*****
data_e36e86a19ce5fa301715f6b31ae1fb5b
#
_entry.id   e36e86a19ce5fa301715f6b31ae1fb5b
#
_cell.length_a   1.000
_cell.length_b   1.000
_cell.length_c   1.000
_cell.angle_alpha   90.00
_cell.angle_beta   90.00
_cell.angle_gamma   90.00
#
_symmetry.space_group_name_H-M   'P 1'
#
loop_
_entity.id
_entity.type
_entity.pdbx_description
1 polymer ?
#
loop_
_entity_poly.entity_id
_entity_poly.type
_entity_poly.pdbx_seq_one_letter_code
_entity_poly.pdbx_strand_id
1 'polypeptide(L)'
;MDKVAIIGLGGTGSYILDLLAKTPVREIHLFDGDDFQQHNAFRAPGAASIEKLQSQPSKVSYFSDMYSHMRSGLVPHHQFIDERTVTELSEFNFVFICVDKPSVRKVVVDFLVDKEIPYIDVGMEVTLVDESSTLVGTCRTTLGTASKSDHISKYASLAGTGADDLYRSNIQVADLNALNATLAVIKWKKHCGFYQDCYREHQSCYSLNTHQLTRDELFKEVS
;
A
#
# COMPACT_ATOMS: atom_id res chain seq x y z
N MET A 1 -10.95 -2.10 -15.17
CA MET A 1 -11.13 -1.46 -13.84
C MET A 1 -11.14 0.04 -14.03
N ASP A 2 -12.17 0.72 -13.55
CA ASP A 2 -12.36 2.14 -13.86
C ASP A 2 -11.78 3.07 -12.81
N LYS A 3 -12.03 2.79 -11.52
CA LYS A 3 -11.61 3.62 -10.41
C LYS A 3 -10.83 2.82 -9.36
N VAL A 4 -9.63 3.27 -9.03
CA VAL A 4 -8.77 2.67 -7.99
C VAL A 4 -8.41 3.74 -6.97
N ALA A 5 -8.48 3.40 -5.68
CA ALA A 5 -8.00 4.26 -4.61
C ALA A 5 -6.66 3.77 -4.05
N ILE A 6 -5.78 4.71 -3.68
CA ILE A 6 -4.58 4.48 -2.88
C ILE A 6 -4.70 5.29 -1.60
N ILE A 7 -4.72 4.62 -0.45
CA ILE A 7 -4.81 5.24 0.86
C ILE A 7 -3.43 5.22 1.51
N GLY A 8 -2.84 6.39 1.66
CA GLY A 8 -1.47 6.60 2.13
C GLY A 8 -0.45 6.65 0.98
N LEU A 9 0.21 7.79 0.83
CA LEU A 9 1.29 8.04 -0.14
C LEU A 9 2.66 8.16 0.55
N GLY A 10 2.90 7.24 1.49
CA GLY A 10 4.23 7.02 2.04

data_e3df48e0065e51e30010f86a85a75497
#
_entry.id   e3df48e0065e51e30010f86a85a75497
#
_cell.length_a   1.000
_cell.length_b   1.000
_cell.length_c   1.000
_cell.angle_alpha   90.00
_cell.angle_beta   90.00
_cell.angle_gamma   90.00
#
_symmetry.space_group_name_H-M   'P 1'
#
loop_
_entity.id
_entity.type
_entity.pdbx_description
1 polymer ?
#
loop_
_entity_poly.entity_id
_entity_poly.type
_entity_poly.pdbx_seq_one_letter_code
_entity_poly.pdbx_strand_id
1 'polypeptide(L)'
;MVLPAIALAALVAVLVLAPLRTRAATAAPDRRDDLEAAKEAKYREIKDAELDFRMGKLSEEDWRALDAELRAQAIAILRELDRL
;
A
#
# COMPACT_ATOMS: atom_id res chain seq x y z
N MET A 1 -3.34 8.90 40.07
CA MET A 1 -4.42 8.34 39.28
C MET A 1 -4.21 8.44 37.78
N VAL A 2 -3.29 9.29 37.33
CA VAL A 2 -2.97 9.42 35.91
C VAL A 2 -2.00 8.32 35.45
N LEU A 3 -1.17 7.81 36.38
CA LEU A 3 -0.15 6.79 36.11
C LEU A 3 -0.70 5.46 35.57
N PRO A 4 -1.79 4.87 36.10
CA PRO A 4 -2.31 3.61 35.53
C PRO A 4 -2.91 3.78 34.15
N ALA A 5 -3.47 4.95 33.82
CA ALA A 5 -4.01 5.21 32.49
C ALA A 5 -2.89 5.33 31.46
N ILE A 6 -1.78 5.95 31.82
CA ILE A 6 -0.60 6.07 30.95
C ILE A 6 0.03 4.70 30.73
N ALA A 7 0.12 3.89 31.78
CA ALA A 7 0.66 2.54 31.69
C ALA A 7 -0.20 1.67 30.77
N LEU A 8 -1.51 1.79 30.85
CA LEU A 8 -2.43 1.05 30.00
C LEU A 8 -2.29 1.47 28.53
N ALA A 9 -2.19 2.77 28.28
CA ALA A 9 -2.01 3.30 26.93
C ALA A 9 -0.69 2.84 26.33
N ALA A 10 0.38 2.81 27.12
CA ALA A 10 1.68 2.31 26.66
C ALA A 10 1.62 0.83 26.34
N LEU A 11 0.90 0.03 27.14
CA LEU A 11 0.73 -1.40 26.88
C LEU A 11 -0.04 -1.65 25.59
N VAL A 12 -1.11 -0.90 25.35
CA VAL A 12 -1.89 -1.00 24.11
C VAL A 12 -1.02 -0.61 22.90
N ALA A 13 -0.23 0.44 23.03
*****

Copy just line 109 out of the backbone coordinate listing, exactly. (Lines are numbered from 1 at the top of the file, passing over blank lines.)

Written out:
CA ALA A 7 0.66 2.54 31.69